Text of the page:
Super Delfin, The Great Sasuke, Gran Hamada, Gran Naniwa, & Tiger Mask IV vs. Dick Togo, TAKA Michinoku, Shiryu, MEN’s Teioh, & Shoichi Funaki (Michinoku Pro 12/9/96)

Match ReviewsSuper Delfin

Two months removed from the famous These Days tag, we get another ten-man tag pitting our home team against the evil forces of Kaientai Deluxe. This time, they’re fighting under elimination rules. Eliminations can happen via pinfall, submission, or getting thrown over the top rope to the floor.

It’s a great match, but there’s a few things hindering it from the get go. The first is that the broadcast I have of this is clipped. I lose a few minutes at the start of the match when it’s joined in progress, and then a few more later on. Most of the last two acts are complete, but there’s enough of a void here that gets in the way of the pacing and build up that these Michinoku Pro tags are so adept at.

The second is the stipulation. I actually quite love big elimination tags like this, and it’s a fun way to introduce a new wrinkle into the pretty well defined Michinoku Pro tag formula. However, the stipulation combined with the footage being clipped leaves a lot of the early match feeling somewhat rushed and disjointed.

In fact, even though all the action’s quite good for the whole match, very little stands out during the first few eliminations. They all pass by in a blur, which at least does us the favor of keeping things moving at a good pace. They also keep things pretty even numbers-wise for much of that early match so no team ever really gets a long advantage. Nothing in the match really feels all that substantial and juicy until the elimination of Gran Hamada.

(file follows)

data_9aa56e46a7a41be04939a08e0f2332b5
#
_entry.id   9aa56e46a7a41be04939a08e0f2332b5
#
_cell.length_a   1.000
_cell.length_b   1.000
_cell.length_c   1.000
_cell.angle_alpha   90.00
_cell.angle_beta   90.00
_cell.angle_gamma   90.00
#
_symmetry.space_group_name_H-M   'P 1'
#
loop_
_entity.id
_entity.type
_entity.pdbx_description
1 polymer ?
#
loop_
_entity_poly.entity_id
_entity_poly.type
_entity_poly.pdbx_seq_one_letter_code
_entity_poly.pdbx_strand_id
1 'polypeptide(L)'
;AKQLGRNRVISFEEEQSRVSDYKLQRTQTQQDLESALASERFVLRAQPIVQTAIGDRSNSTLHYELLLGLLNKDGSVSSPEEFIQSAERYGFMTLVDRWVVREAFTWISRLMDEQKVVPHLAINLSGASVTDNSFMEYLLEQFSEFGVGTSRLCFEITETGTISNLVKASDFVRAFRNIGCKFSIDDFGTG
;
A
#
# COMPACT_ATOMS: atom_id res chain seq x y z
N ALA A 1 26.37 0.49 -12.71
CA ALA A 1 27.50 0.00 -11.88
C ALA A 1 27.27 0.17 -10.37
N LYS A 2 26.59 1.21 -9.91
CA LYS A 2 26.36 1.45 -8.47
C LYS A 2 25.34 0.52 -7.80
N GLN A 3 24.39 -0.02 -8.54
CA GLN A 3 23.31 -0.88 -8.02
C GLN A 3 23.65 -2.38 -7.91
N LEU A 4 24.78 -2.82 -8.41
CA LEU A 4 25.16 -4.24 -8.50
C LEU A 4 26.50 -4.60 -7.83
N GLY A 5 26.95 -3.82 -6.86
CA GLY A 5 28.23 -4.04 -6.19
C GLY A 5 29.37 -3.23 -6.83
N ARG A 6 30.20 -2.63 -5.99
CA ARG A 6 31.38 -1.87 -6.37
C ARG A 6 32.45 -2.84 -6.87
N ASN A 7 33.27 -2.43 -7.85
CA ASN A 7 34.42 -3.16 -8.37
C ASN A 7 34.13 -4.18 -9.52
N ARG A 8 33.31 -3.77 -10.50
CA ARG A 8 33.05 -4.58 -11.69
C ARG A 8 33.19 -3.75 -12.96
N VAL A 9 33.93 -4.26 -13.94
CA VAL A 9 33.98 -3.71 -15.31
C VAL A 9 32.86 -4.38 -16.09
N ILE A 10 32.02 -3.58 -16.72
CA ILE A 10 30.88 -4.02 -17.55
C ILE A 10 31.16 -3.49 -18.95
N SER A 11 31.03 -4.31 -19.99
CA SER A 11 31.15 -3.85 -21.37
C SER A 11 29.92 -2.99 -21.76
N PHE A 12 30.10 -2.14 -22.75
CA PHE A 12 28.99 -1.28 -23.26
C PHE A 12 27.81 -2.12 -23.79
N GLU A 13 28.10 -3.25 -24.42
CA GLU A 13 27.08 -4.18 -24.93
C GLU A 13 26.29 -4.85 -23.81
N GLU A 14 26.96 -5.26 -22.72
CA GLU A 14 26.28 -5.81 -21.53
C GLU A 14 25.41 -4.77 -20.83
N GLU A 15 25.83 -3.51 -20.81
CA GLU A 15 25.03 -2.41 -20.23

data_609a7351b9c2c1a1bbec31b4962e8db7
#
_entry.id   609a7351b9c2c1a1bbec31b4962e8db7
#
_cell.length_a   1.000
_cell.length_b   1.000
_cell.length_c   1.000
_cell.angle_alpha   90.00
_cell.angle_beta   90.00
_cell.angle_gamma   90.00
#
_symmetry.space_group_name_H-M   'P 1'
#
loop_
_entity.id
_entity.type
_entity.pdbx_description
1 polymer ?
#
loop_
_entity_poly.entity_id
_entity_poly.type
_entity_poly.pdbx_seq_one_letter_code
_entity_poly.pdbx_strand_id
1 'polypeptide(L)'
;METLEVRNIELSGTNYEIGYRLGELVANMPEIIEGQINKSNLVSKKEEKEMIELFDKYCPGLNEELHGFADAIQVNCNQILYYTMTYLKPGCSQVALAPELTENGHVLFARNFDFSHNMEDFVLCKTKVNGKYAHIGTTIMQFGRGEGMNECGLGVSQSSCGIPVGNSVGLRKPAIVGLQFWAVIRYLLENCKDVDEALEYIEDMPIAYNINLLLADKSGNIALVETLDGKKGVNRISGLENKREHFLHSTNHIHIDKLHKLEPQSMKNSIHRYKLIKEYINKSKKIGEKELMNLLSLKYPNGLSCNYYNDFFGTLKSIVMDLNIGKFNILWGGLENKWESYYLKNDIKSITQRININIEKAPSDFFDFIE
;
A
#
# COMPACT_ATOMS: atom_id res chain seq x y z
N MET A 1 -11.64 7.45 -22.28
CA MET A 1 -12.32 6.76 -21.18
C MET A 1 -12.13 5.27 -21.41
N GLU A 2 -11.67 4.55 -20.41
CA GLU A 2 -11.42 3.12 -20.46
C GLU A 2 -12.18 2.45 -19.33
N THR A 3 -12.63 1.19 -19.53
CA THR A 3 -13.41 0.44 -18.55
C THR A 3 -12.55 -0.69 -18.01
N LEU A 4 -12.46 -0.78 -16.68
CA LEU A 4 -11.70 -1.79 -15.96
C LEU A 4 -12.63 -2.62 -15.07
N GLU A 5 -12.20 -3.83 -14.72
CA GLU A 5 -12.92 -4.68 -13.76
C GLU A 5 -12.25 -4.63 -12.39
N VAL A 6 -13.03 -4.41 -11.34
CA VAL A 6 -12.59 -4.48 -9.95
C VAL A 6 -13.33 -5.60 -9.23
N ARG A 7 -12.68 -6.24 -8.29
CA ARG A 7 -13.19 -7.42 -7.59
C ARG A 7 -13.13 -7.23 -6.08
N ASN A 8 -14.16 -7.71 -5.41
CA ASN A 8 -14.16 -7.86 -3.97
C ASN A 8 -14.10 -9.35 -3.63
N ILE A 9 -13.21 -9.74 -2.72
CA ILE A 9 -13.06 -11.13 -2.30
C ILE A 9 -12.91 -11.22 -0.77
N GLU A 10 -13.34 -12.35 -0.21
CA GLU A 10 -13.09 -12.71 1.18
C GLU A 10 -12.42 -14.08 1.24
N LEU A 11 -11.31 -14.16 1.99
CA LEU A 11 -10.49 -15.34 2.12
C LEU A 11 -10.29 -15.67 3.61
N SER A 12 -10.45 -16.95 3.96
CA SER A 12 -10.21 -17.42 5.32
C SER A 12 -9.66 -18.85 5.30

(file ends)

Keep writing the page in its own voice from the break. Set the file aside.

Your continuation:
At that point, the match turns into more of a trios match and Kaientai Deluxe settle into a heat segment which they pull off wonderfully as always. Again, that sense of danger and coordination makes them so great to watch in these tag settings especially because it always feels like the tecnicos never quite have that same level of cohesion. That’s proven again when Togo catches an attempted Sasuke Special and dumps Sasuke to the floor to turn this into a handicap.

There’s an excellent heat segment on Naniwa who’s just a real natural babyface in peril. Being a bumbling villainous type really prepped him well to become this earnest, charming babyface that knows exactly how to draw the sympathy of a crowd. Every time he kicked out of KDX’s offense, it set my heart racing.

Unlike the These Days tag, our hero Delfin has a much more central role to this match. As part of the final two members of the babyface team with Naniwa, he plays the hot tag to Naniwa’s face in peril. And boy, is it great to see Delfin play in this role. Since Kaientai Deluxe’s run of control in this match goes much longer than it does at These Days, Delfin’s hot tag feels so much more impactful and exhilarating here than it did then. At the same time, watching him and Naniwa work in tandem as Naniwa played the constant nuisance to the heels made my heart race. Those two have such a wonderful dynamic together and watching them work together, without much error or mistake, towards a shared goal felt so gratifying.

Delfin’s eliminated before Naniwa, yet again falling victim to a low blow, this time from MEN’s Teioh. It’s fine as the match wraps up soon after with Naniwa getting a final elimination before Togo wins the whole thing.

While this match can’t quite reach These Days’ heights, the stipulation makes it distinct and creates more substantial avenues for drama. Delfin and Naniwa especially put in much stronger performances here than their already great ones at These Days. The added tension of the elimination stip meant that every nearfall felt massive, and seeing our two heroes work to overcome this huge force is the stuff of wrestling magic.

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